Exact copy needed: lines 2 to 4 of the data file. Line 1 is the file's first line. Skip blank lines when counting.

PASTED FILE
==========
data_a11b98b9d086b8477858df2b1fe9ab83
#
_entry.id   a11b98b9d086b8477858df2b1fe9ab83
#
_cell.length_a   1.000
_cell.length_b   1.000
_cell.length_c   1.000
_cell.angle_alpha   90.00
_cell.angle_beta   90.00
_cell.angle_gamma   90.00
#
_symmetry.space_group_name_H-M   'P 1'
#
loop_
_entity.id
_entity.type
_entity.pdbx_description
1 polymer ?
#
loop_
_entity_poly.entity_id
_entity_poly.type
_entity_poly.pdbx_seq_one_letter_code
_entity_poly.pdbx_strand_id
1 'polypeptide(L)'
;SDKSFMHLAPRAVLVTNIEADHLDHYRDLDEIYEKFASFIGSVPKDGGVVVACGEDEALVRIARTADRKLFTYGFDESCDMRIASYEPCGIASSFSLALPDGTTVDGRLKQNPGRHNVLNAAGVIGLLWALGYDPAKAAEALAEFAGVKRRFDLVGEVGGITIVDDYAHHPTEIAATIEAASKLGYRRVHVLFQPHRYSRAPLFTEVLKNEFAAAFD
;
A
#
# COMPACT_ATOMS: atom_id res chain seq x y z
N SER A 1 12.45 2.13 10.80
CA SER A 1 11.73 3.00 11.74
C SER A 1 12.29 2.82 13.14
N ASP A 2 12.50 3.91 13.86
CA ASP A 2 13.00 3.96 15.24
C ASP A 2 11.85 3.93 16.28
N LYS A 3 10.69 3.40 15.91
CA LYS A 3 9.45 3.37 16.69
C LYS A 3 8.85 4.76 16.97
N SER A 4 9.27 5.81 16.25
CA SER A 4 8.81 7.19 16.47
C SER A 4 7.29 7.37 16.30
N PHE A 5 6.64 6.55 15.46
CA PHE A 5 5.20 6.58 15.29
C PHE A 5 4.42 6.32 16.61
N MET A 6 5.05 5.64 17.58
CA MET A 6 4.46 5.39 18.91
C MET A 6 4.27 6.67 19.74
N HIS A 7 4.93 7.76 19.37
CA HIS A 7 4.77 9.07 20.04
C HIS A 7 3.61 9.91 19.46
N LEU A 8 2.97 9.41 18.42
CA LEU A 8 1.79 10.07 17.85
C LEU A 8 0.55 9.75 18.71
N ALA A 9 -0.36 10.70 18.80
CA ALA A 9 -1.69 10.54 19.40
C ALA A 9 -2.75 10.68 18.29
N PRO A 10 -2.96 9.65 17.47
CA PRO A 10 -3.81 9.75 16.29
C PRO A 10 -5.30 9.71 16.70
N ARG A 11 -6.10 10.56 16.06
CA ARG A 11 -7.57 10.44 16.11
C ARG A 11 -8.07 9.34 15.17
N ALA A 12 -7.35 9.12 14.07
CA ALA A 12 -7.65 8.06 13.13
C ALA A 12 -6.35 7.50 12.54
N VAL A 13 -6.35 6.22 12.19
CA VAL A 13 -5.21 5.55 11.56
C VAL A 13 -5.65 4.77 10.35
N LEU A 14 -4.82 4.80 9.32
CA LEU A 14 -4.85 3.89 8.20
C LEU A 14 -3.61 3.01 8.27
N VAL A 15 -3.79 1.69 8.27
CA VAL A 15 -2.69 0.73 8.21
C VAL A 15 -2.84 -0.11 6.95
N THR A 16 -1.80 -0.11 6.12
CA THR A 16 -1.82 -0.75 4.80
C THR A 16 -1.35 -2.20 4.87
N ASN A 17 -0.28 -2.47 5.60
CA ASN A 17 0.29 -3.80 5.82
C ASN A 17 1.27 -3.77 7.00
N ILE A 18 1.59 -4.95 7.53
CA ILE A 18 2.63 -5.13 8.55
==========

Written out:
#
_entry.id   a11b98b9d086b8477858df2b1fe9ab83
#